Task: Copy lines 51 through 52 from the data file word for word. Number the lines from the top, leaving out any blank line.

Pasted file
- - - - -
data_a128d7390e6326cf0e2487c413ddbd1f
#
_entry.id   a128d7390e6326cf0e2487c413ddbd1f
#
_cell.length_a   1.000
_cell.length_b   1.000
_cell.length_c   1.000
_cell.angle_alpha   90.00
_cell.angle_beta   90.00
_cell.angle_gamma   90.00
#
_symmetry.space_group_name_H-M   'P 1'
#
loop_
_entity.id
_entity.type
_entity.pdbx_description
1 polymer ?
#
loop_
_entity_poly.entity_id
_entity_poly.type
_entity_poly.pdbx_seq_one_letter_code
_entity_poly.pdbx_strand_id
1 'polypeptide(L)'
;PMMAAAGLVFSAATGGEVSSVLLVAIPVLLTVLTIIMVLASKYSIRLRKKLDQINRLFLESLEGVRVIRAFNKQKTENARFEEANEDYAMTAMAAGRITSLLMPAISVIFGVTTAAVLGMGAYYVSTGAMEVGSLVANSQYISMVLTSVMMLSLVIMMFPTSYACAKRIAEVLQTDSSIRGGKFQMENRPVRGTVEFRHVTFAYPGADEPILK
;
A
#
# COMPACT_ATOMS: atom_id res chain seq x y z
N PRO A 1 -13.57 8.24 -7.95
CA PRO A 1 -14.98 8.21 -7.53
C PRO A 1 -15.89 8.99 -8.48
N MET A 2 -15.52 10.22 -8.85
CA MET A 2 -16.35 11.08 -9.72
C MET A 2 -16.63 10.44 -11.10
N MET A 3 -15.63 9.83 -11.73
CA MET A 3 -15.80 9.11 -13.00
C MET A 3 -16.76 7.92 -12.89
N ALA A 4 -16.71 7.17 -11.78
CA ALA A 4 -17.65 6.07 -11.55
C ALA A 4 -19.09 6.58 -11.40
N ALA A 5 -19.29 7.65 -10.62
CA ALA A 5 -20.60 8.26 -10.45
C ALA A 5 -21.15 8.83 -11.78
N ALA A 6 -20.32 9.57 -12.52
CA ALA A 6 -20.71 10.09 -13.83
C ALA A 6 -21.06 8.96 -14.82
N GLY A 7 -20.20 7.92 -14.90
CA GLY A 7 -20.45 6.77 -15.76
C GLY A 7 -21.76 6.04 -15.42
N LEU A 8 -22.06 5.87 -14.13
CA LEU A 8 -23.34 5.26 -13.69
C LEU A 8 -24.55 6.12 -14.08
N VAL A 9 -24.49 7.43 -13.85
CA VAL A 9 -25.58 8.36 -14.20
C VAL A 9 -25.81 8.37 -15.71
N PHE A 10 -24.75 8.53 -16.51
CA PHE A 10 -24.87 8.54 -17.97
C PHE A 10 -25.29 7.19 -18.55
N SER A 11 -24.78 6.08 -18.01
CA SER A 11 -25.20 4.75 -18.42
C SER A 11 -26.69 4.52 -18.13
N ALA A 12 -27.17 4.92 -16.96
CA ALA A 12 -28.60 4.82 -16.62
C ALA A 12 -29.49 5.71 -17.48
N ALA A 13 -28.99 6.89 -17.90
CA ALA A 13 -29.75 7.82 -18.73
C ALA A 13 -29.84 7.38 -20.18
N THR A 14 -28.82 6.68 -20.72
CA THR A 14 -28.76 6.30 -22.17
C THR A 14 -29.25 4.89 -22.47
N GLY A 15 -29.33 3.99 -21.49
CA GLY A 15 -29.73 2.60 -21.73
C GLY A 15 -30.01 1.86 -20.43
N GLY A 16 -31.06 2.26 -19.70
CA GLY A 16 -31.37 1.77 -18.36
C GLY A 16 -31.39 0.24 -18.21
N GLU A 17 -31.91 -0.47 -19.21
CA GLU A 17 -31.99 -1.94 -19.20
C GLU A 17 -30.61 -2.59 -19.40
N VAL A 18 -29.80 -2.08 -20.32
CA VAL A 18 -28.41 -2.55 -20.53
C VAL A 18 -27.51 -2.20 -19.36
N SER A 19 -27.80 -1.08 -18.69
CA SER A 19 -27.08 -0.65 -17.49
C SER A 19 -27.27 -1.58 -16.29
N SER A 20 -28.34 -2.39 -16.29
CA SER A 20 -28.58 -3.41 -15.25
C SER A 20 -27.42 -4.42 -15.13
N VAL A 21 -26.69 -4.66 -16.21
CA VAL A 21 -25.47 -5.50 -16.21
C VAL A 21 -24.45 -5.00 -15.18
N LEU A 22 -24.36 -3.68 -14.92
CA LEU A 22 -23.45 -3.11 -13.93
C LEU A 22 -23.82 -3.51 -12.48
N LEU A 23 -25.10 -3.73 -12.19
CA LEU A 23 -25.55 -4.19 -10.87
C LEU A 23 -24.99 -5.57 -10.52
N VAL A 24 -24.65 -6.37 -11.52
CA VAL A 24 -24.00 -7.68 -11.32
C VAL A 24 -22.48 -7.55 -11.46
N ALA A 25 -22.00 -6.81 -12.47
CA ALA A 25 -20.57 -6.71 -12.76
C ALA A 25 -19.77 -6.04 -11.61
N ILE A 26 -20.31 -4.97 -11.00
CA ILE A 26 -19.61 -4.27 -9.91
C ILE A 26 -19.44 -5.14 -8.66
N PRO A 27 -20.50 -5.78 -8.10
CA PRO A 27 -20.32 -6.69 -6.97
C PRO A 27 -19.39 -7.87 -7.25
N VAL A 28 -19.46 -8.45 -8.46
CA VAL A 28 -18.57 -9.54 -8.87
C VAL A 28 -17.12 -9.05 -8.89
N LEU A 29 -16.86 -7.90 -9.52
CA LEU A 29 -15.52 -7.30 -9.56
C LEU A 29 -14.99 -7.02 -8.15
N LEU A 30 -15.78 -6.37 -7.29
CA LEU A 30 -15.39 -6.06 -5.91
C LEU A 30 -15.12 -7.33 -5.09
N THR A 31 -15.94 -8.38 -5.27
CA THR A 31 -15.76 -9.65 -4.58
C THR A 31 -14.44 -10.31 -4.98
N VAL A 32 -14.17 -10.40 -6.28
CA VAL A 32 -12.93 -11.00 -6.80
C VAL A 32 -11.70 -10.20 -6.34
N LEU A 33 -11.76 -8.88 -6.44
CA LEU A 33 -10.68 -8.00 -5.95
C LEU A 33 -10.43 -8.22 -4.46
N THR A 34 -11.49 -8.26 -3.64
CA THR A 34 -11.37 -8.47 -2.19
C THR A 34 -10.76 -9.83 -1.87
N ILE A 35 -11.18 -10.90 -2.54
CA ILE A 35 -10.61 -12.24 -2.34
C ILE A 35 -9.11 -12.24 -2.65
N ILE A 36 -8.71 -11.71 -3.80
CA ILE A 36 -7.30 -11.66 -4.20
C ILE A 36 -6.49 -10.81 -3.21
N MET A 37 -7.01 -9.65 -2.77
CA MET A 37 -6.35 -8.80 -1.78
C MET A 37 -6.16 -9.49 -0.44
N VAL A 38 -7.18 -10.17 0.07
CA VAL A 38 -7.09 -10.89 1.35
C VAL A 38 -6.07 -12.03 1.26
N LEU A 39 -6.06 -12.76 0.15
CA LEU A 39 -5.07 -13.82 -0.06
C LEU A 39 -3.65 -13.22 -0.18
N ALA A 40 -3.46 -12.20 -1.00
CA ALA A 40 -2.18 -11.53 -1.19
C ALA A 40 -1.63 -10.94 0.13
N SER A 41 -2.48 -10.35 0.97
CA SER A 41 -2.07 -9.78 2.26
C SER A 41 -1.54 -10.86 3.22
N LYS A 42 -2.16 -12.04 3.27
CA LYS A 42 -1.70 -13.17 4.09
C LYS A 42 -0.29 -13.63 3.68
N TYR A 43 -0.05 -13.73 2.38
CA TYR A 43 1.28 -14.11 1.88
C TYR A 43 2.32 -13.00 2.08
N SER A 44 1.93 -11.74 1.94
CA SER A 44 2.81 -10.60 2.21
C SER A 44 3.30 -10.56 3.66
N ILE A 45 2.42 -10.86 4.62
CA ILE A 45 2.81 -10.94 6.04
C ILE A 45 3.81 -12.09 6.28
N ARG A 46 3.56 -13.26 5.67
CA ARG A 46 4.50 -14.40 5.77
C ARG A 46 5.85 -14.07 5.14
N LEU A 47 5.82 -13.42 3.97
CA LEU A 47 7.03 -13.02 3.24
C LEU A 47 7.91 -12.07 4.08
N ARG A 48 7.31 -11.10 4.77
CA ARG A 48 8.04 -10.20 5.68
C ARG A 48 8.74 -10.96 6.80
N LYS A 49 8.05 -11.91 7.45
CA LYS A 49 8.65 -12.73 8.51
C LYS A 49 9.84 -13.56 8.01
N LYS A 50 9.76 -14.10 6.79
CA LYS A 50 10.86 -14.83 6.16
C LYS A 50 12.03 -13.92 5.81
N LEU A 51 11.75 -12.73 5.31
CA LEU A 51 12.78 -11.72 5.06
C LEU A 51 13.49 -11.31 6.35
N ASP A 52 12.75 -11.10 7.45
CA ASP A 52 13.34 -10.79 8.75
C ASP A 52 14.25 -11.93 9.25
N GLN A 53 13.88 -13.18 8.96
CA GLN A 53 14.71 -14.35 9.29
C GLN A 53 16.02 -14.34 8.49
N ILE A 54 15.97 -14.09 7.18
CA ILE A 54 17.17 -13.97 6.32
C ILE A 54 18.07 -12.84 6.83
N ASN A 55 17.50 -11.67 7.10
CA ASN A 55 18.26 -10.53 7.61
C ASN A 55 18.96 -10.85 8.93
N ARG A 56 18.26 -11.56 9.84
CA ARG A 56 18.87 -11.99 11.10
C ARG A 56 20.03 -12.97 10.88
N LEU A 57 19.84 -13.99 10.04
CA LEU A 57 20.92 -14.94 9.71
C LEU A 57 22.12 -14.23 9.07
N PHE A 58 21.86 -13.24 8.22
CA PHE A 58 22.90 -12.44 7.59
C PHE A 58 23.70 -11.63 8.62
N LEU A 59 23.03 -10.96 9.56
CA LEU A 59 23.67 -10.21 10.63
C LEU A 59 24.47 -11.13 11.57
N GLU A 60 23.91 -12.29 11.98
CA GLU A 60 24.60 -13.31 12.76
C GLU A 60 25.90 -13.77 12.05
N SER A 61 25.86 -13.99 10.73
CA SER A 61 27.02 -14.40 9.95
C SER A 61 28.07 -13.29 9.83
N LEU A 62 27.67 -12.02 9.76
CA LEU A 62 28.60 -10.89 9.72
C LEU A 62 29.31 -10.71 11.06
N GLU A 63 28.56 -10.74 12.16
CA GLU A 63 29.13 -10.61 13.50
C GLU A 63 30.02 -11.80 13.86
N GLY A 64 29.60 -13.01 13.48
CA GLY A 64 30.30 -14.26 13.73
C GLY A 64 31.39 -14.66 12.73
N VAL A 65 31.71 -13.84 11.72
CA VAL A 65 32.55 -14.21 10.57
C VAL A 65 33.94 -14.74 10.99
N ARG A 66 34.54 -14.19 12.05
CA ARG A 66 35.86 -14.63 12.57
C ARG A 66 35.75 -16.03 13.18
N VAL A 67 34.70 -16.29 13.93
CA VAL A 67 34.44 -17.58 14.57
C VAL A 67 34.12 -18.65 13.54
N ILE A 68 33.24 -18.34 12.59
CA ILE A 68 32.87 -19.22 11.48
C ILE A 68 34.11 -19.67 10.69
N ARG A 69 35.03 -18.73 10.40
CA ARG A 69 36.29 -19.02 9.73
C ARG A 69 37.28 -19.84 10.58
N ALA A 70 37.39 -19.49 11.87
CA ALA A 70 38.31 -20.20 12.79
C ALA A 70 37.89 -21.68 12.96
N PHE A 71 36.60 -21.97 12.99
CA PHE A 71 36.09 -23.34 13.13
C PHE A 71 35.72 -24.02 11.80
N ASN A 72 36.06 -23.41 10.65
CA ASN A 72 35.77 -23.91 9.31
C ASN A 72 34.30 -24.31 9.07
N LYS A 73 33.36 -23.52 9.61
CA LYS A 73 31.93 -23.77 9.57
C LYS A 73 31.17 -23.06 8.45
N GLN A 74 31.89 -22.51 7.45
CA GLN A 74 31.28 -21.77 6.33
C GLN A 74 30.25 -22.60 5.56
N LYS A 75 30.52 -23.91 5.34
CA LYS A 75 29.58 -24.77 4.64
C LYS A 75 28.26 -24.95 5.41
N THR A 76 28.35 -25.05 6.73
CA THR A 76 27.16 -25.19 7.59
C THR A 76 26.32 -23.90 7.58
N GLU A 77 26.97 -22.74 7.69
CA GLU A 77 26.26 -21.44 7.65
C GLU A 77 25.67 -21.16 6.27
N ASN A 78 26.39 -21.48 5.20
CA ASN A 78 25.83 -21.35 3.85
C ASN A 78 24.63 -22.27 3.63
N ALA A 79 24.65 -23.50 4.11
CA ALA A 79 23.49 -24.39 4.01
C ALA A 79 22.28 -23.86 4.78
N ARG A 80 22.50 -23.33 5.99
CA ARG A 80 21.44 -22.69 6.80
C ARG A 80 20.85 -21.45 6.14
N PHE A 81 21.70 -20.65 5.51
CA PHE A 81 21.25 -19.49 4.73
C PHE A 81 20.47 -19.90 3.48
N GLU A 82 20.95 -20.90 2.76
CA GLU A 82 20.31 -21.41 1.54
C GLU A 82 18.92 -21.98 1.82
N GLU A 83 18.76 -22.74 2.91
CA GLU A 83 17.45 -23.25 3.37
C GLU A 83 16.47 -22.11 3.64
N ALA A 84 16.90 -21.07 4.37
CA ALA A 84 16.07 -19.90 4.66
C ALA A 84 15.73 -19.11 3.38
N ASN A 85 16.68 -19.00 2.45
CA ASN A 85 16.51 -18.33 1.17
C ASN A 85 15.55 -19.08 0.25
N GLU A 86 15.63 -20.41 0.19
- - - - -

C GLY A 7 -21.76 6.04 -15.42
N LEU A 8 -22.06 5.87 -14.13